After Hurricane Florence and Tropical Storm Michael left their trails of death and destruction across North Carolina, it’s time to clean up, repair, help those in need and move forward. But it also should be time to think about what environmental lessons these powerful storms leave behind. Maybe we can be smarter as we face the future.
One thing should be clear: When people in North Carolina, especially legislators and government officials, wrestle with issues such as how to handle hog waste and coal ash, how much development to allow on beaches and in other vulnerable areas and whether to promote the use of cleaner energy, the debates aren’t just abstract discussions about politics, money or being business friendly. They can also be about life and death and whether our way of doing things is sustainable.
It’s folly to ignore solid science about climate change when warming is already having noticeable effects, as the recent report from the United Nations’ Intergovernmental Panel on Climate Change made more clear than ever. Among its dire projections, we can expect more frequent major hurricanes that, like Florence, are difficult to predict and extremely wet.
It’s folly, in other words, to continue the policies adopted in 2012, when the legislature passed a law ordering state and local agencies to disregard scientific models showing expected sea-level rise when setting coastal development policies. As a result, coastal development has boomed.
North Carolina could help slow climate change by adopting progressive policies such as encouraging clean cars and alternative power sources. The state also can be smarter about planning for the probability of major storms and flooding.
The full extent of the environmental damage from Florence will be discovered as we see how badly the state’s rivers, sounds and ground water have been polluted. Once again, despite warnings and calls for reform, lagoons on industrial farms flooded or failed, releasing hog wastes. Industrial chicken farms also flooded.
Then there’s coal ash, and the slow pace at which Duke Energy and the state are moving to close storage ponds, even after the massive spill in 2014 from an old Duke plant into the Dan River at Eden. Hurricane Matthew two years ago sent toxins from a coal-ash pond near Goldsboro into the Neuse River. Florence flooded a coal-ash pond near Wilmington, and environmental groups are questioning state regulators’ assessments of the damage.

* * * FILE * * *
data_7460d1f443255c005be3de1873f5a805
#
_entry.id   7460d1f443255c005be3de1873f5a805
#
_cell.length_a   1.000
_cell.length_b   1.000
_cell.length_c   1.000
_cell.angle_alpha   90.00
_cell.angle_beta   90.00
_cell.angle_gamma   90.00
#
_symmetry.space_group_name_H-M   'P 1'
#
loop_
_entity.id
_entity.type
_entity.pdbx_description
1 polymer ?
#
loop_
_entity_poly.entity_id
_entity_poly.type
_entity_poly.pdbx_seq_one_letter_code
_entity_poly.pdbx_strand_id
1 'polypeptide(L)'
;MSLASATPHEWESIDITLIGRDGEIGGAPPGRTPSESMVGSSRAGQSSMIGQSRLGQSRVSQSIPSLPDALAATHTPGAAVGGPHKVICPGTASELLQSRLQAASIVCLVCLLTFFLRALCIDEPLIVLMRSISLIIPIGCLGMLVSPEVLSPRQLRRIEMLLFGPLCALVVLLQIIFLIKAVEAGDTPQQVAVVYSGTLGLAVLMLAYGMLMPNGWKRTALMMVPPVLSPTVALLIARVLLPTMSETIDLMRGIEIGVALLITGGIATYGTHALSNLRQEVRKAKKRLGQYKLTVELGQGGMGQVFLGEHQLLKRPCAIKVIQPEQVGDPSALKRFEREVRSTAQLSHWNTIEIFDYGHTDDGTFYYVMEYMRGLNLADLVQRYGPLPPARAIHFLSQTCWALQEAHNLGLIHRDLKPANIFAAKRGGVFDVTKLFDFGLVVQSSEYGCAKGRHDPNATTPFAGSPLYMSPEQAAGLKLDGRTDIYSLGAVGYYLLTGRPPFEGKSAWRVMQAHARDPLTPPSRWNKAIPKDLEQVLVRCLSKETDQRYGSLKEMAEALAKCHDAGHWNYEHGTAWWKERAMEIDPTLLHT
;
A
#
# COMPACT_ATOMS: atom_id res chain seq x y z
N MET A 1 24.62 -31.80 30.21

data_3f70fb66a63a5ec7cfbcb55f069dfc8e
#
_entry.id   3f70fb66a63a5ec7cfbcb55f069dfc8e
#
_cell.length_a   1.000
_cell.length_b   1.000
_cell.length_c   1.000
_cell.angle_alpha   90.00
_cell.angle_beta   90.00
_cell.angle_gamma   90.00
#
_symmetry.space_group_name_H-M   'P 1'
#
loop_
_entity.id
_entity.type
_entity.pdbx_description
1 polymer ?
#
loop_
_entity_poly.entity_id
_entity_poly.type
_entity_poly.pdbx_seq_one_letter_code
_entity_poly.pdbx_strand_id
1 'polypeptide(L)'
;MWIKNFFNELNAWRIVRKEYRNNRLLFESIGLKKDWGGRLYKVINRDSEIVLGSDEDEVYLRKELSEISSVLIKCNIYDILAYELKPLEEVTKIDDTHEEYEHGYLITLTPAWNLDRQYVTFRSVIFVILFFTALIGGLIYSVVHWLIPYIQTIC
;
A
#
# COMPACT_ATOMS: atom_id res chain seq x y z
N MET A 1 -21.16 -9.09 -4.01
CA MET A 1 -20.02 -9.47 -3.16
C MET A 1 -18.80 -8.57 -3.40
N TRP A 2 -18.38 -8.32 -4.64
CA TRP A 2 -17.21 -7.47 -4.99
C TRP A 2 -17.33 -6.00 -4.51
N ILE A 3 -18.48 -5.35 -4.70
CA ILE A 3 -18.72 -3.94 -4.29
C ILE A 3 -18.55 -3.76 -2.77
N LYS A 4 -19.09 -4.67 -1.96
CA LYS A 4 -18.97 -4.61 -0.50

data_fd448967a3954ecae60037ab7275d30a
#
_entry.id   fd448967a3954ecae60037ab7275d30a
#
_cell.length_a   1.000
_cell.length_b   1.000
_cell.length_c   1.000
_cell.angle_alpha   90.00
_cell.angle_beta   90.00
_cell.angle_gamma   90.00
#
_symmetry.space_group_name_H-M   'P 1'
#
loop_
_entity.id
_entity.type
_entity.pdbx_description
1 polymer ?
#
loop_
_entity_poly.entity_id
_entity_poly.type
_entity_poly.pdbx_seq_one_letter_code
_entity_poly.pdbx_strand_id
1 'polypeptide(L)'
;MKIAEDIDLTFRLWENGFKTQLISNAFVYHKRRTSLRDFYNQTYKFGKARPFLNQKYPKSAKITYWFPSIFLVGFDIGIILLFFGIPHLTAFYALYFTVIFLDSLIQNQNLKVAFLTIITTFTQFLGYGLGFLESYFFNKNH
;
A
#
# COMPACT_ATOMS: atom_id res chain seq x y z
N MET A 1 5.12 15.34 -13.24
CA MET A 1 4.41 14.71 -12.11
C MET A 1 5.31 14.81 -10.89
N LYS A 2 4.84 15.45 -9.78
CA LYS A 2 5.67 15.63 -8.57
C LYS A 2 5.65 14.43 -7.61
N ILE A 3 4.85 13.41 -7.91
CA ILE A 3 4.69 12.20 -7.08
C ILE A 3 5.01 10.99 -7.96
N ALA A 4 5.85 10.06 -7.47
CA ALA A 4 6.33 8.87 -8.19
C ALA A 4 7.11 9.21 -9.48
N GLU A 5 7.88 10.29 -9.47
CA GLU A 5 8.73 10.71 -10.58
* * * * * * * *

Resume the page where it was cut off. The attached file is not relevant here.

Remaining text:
People across the state are dealing with flooding from Florence’s massive rainfall, as much as 15 inches as far inland as Fayetteville and Goldsboro. Another hard lesson is that floodplain maps are outdated. Part of the problem is development — as open land is paved for development, more water runs off rather than soaking into the ground. Combine that with more frequent and wetter storms, and you can expect flooding.
Many homes flooded by Florence did not have flood insurance. People who live in recognized floodplains are usually required to buy flood insurance, but many other people can and probably should.
One of the most disturbing aspects of all this is that North Carolina has failed to learn lessons in the past. Hurricane Floyd stalled and rained over eastern North Carolina for days, flooding areas not in floodplains and sending millions of gallons of toxic hog waste, plus carcasses, into rivers. That was 19 years ago.
Even if we do everything possible in North Carolina, it might not be enough. Climate change is a global problem that requires a global response. Unfortunately, the current administration, by seeking to withdraw from the Paris Climate Agreement and weakening environmental regulations, seems determined to make matters worse.
But we’ve still got to do everything we can, including voting for candidates who take the problem seriously.
Florence won’t be the last destructive hurricane to hit the state. We need to be smarter before the next time.